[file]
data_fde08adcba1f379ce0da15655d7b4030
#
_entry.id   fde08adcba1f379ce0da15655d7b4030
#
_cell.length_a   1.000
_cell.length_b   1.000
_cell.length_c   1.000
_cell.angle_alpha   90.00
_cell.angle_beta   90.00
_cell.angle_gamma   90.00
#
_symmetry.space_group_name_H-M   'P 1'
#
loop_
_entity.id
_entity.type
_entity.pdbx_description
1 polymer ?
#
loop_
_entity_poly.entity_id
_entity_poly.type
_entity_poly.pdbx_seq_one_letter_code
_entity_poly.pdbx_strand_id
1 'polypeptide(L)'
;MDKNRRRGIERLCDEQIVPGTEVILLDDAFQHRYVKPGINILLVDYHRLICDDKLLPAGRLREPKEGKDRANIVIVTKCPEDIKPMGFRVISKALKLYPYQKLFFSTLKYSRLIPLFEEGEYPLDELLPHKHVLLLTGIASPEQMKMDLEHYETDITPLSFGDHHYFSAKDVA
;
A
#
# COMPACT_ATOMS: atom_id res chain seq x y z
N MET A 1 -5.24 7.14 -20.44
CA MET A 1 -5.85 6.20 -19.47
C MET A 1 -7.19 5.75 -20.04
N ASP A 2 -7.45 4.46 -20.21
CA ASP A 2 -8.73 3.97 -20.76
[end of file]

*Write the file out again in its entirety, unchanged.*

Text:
data_fde08adcba1f379ce0da15655d7b4030
#
_entry.id   fde08adcba1f379ce0da15655d7b4030
#
_cell.length_a   1.000
_cell.length_b   1.000
_cell.length_c   1.000
_cell.angle_alpha   90.00
_cell.angle_beta   90.00
_cell.angle_gamma   90.00
#
_symmetry.space_group_name_H-M   'P 1'
#
loop_
_entity.id
_entity.type
_entity.pdbx_description
1 polymer ?
#
loop_
_entity_poly.entity_id
_entity_poly.type
_entity_poly.pdbx_seq_one_letter_code
_entity_poly.pdbx_strand_id
1 'polypeptide(L)'
;MDKNRRRGIERLCDEQIVPGTEVILLDDAFQHRYVKPGINILLVDYHRLICDDKLLPAGRLREPKEGKDRANIVIVTKCPEDIKPMGFRVISKALKLYPYQKLFFSTLKYSRLIPLFEEGEYPLDELLPHKHVLLLTGIASPEQMKMDLEHYETDITPLSFGDHHYFSAKDVA
;
A
#
# COMPACT_ATOMS: atom_id res chain seq x y z
N MET A 1 -5.24 7.14 -20.44
CA MET A 1 -5.85 6.20 -19.47
C MET A 1 -7.19 5.75 -20.04
N ASP A 2 -7.45 4.46 -20.21
CA ASP A 2 -8.73 3.97 -20.76